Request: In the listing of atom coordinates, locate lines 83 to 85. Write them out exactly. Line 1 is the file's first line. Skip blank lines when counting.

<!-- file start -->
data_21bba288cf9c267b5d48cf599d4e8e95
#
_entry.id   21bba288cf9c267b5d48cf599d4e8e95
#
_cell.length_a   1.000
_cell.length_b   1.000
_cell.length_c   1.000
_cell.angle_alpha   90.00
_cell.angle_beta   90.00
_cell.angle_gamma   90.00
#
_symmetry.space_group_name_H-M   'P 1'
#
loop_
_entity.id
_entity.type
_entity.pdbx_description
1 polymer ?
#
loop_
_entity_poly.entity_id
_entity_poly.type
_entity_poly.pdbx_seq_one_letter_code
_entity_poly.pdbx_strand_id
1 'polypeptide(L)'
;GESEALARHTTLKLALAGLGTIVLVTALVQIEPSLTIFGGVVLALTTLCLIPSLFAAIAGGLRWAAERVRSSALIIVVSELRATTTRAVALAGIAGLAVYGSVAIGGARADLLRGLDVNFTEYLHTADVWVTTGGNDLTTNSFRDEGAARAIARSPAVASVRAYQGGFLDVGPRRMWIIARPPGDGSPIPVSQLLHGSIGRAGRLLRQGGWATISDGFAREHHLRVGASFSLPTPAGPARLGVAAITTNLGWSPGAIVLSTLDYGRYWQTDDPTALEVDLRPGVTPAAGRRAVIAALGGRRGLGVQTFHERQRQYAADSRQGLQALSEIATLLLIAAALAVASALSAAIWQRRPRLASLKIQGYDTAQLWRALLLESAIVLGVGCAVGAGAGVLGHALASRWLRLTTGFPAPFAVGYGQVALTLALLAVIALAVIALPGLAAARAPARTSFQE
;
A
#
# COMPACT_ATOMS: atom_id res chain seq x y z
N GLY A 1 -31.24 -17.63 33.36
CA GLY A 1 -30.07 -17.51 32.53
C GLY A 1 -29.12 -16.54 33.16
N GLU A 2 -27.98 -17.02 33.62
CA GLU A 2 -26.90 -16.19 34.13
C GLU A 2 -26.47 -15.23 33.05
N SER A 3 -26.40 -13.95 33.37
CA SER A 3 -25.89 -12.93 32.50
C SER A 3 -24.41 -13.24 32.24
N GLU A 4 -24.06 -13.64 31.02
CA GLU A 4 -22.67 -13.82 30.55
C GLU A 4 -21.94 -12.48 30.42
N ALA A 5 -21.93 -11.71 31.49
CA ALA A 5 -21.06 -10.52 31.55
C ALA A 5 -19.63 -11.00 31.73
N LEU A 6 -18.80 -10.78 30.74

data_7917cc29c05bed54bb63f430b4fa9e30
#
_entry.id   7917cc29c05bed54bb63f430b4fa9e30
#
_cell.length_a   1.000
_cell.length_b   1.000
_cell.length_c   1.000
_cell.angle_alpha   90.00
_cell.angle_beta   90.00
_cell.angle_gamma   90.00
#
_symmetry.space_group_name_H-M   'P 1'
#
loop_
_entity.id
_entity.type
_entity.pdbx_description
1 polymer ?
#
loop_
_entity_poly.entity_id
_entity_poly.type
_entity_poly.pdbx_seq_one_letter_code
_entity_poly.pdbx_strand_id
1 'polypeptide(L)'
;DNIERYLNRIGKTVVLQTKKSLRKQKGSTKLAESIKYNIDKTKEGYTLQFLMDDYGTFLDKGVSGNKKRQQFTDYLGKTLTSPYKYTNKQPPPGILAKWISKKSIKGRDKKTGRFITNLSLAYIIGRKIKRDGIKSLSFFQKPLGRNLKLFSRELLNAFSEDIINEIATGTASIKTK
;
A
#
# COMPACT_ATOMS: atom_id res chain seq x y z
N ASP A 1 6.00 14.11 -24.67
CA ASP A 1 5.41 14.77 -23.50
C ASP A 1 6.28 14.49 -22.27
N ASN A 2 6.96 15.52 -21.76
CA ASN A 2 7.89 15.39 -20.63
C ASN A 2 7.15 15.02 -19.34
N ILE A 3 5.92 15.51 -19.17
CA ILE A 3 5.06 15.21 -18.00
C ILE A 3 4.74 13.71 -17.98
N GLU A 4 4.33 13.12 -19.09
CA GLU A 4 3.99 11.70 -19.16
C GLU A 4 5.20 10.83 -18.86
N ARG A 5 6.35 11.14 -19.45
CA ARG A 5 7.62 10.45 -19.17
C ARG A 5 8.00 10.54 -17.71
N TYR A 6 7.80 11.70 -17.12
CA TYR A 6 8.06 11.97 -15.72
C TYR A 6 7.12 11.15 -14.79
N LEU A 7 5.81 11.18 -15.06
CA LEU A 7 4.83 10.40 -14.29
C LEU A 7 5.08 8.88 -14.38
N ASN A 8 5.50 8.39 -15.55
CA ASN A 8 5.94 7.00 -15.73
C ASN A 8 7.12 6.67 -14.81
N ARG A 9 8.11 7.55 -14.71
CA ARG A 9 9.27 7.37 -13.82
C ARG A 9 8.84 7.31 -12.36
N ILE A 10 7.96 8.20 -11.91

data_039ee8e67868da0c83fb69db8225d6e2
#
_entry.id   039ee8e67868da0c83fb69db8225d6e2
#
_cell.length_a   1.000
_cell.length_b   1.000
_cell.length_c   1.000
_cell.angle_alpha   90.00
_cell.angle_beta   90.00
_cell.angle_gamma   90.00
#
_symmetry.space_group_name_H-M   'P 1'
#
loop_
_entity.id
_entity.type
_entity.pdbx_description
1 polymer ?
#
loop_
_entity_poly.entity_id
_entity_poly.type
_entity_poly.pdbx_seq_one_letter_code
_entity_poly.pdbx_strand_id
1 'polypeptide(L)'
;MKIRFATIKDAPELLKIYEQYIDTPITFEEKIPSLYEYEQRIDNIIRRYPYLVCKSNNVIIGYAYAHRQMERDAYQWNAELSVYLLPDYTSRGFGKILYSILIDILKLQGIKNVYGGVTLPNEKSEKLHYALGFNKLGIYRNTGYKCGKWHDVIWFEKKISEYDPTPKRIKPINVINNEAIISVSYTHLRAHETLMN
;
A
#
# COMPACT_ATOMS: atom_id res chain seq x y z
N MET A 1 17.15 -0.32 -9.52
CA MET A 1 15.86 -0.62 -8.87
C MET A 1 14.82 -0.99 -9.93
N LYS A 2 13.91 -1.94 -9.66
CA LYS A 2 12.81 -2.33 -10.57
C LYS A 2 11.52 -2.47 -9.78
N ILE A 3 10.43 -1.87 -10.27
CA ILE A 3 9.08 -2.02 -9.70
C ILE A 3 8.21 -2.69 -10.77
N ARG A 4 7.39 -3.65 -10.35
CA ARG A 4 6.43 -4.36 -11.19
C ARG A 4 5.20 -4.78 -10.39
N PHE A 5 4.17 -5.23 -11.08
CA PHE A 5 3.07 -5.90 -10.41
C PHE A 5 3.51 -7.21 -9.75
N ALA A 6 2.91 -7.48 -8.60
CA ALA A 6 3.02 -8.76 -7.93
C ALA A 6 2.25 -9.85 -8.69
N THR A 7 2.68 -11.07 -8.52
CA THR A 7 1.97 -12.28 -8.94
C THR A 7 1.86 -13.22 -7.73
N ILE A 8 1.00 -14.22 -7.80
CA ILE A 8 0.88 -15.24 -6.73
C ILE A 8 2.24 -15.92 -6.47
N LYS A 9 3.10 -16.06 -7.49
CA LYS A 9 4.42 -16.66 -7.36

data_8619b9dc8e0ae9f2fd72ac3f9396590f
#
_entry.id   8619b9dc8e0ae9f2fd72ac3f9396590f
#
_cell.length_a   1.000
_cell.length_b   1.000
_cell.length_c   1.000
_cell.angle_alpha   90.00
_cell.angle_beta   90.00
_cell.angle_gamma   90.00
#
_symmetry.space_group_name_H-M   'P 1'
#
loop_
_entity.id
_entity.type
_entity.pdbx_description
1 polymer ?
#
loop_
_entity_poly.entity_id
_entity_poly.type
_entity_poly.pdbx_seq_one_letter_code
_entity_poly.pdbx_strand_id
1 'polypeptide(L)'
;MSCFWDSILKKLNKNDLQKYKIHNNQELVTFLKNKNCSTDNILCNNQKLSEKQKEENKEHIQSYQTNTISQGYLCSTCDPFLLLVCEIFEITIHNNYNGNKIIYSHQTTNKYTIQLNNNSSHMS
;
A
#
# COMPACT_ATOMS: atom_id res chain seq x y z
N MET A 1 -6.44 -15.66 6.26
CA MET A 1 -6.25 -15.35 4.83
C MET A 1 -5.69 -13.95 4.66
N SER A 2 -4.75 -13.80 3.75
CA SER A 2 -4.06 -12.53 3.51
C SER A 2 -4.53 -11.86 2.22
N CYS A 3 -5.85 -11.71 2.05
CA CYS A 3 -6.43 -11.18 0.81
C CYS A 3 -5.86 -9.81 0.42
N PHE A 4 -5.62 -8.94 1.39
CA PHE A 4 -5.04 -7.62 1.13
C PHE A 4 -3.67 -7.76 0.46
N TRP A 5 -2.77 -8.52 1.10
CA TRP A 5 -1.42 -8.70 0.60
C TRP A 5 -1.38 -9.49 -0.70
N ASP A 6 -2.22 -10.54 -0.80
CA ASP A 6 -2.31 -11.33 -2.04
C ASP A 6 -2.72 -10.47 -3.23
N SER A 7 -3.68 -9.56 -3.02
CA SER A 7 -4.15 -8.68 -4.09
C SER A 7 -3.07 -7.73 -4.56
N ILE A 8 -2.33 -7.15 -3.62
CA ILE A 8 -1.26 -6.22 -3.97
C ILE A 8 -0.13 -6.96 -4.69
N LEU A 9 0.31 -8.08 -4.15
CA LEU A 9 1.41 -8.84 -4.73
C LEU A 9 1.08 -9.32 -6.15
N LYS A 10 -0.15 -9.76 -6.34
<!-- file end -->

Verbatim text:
N ILE A 3 5.92 15.51 -19.17
CA ILE A 3 5.06 15.21 -18.00
C ILE A 3 4.74 13.71 -17.98